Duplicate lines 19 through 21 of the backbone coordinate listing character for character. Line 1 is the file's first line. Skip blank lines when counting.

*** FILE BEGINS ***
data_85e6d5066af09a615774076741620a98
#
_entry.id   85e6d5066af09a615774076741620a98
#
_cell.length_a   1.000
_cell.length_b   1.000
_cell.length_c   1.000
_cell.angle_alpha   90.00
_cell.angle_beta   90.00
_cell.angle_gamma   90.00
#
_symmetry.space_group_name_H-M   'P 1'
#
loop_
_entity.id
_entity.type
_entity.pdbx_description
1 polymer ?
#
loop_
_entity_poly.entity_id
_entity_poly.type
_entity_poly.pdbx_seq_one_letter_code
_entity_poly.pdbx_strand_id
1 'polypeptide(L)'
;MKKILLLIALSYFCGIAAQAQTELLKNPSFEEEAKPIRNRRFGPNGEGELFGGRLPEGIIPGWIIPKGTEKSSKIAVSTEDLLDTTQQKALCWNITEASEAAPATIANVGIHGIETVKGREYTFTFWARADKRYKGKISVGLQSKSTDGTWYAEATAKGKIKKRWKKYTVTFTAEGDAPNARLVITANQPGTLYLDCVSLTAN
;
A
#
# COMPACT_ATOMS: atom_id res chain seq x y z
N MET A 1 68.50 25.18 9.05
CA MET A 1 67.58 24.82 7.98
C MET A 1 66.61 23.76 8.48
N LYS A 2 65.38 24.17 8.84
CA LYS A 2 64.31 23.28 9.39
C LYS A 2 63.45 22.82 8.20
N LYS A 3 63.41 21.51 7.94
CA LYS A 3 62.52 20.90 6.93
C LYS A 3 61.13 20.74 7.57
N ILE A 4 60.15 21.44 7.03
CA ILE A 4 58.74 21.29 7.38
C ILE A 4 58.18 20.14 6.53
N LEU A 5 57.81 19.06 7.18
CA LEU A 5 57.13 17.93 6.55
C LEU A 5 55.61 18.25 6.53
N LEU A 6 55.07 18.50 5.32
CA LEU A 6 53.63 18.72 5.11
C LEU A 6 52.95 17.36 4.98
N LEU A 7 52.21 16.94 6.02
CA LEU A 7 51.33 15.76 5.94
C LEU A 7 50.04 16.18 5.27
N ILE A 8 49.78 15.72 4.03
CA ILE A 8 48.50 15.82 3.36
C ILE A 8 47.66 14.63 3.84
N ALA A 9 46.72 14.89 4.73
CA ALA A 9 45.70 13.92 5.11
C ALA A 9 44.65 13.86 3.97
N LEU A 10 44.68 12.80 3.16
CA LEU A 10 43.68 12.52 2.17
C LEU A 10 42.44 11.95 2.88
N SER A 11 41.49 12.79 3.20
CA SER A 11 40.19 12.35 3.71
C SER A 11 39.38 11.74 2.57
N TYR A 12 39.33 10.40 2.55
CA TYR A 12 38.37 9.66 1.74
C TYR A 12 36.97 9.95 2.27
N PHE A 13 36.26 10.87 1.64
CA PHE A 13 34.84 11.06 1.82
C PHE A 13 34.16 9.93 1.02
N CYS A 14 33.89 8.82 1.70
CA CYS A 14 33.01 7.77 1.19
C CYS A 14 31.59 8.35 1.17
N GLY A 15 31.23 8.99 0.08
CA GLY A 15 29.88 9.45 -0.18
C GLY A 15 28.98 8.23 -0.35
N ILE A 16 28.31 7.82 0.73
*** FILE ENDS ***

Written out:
#
loop_
_entity_poly.entity_id